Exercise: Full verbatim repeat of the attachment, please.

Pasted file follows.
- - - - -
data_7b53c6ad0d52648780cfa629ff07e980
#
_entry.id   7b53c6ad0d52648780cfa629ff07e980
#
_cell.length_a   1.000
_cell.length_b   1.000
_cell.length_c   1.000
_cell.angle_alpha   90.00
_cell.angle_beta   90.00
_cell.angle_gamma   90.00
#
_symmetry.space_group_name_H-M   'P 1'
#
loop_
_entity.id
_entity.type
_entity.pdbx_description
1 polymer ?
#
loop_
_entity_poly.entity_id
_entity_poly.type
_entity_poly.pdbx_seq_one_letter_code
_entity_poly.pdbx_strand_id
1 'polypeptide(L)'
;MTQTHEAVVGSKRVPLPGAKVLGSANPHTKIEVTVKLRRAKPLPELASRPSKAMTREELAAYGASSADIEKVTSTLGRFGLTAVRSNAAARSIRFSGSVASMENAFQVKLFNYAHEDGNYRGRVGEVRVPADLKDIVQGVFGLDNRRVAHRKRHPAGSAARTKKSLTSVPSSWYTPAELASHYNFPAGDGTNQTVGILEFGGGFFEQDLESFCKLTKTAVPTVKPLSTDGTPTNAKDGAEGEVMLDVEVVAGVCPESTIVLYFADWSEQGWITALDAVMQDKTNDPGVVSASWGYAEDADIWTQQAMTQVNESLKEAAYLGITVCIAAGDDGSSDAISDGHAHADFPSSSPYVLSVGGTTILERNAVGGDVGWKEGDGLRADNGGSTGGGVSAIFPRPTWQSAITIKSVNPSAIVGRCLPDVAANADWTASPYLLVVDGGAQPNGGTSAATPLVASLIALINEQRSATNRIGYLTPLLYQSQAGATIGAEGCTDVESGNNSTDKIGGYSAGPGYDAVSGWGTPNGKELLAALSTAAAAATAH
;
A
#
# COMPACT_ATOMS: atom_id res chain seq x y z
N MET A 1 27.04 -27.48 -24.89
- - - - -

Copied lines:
data_7b53c6ad0d52648780cfa629ff07e980
#
_entry.id   7b53c6ad0d52648780cfa629ff07e980
#
_cell.length_a   1.000
_cell.length_b   1.000
_cell.length_c   1.000
_cell.angle_alpha   90.00
_cell.angle_beta   90.00
_cell.angle_gamma   90.00
#
_symmetry.space_group_name_H-M   'P 1'
#
loop_
_entity.id
_entity.type
_entity.pdbx_description
1 polymer ?
#
loop_
_entity_poly.entity_id
_entity_poly.type
_entity_poly.pdbx_seq_one_letter_code
_entity_poly.pdbx_strand_id
1 'polypeptide(L)'
;MTQTHEAVVGSKRVPLPGAKVLGSANPHTKIEVTVKLRRAKPLPELASRPSKAMTREELAAYGASSADIEKVTSTLGRFGLTAVRSNAAARSIRFSGSVASMENAFQVKLFNYAHEDGNYRGRVGEVRVPADLKDIVQGVFGLDNRRVAHRKRHPAGSAARTKKSLTSVPSSWYTPAELASHYNFPAGDGTNQTVGILEFGGGFFEQDLESFCKLTKTAVPTVKPLSTDGTPTNAKDGAEGEVMLDVEVVAGVCPESTIVLYFADWSEQGWITALDAVMQDKTNDPGVVSASWGYAEDADIWTQQAMTQVNESLKEAAYLGITVCIAAGDDGSSDAISDGHAHADFPSSSPYVLSVGGTTILERNAVGGDVGWKEGDGLRADNGGSTGGGVSAIFPRPTWQSAITIKSVNPSAIVGRCLPDVAANADWTASPYLLVVDGGAQPNGGTSAATPLVASLIALINEQRSATNRIGYLTPLLYQSQAGATIGAEGCTDVESGNNSTDKIGGYSAGPGYDAVSGWGTPNGKELLAALSTAAAAATAH
;
A
#
# COMPACT_ATOMS: atom_id res chain seq x y z
N MET A 1 27.04 -27.48 -24.89